Digital Object Identifiers (DOIs) were introduced in 2000.
A DOI is made up of numbers, letters and symbols.
Some DOIs look like this 10.3352/jeehp.2013.10.3. You can paste this numver straight into a search engine and it will give you the detalis (though not always the full text) of the source.
Some DOIs are URLS that look like this http://doi.org/10.3352/jeehp.2013.10.3 and they work in much the same way.
Because the DOI is unique to a source it can be added to a reference in place of the URL and accessed date. As DOIs are permanent identifiers, unlike URLs, you do not need to include date of access in the reference.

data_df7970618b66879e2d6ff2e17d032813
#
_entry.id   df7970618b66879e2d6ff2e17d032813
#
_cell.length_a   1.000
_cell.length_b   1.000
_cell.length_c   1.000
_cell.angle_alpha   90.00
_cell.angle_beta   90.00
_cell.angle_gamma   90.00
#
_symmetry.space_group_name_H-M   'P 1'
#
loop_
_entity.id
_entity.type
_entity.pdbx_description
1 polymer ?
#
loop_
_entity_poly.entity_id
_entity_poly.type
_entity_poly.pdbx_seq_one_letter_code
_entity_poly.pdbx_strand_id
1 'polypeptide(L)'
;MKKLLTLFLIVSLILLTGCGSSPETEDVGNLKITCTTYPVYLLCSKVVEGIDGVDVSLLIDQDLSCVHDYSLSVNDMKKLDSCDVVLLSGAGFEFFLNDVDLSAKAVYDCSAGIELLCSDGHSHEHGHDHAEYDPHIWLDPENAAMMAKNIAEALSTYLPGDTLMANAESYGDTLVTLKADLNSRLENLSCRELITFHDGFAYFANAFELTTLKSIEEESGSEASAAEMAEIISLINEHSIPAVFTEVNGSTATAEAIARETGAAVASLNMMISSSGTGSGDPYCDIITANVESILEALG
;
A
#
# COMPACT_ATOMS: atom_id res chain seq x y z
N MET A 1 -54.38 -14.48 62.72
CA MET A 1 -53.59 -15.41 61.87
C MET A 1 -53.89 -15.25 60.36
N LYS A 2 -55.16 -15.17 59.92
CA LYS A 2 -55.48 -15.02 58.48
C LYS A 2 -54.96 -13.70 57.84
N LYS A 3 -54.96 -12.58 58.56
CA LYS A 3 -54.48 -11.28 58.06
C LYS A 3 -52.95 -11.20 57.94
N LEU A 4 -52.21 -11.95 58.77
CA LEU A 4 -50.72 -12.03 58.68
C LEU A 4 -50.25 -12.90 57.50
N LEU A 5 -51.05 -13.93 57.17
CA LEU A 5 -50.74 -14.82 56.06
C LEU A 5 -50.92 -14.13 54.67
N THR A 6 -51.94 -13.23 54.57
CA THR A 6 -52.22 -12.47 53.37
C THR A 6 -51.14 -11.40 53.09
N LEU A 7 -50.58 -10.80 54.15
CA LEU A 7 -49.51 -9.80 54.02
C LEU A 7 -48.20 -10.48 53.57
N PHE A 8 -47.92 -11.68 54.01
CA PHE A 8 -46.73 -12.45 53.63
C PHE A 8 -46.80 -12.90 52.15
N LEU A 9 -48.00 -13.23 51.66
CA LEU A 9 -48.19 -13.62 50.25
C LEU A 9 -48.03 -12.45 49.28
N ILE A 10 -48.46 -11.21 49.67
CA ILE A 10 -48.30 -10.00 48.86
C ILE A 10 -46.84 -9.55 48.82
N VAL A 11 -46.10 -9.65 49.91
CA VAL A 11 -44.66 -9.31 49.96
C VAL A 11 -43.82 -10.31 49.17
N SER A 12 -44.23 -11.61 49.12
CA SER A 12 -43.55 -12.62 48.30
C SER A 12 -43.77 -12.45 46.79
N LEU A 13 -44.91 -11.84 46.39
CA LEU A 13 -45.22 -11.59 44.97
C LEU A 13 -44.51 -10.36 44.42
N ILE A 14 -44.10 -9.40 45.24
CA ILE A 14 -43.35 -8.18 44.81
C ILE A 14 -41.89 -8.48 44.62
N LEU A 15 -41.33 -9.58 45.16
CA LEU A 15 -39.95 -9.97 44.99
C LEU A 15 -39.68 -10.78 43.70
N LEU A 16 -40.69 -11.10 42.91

The DOI is optional for the references of sources found in the LSBU databases.
If you find a source outside of the LSBU databases eg. on Google Scholar, you will need to add either a DOI or the web address and accessed date to the reference.
Serebryannikov, S. V. (2010) The Moscow power engineering institute (Technical University): from 1930 to 2010, Thermal Engineering, 57 (12), pp. 12-30. DOI: 10.1134/S0040601510120025.
Connor, J. D., Sinclair, W. H., Leicht, A. S. and Doma, K. (2019) Analysis of cricket ball type and innings on state level cricket batter’s performance, Frontiers in Psychology, October, pp. 133-137. Available from: https://www.frontiersin.org/articles/10.3389/fpsyg.2019.02347/full [Accessed 21 January 2021].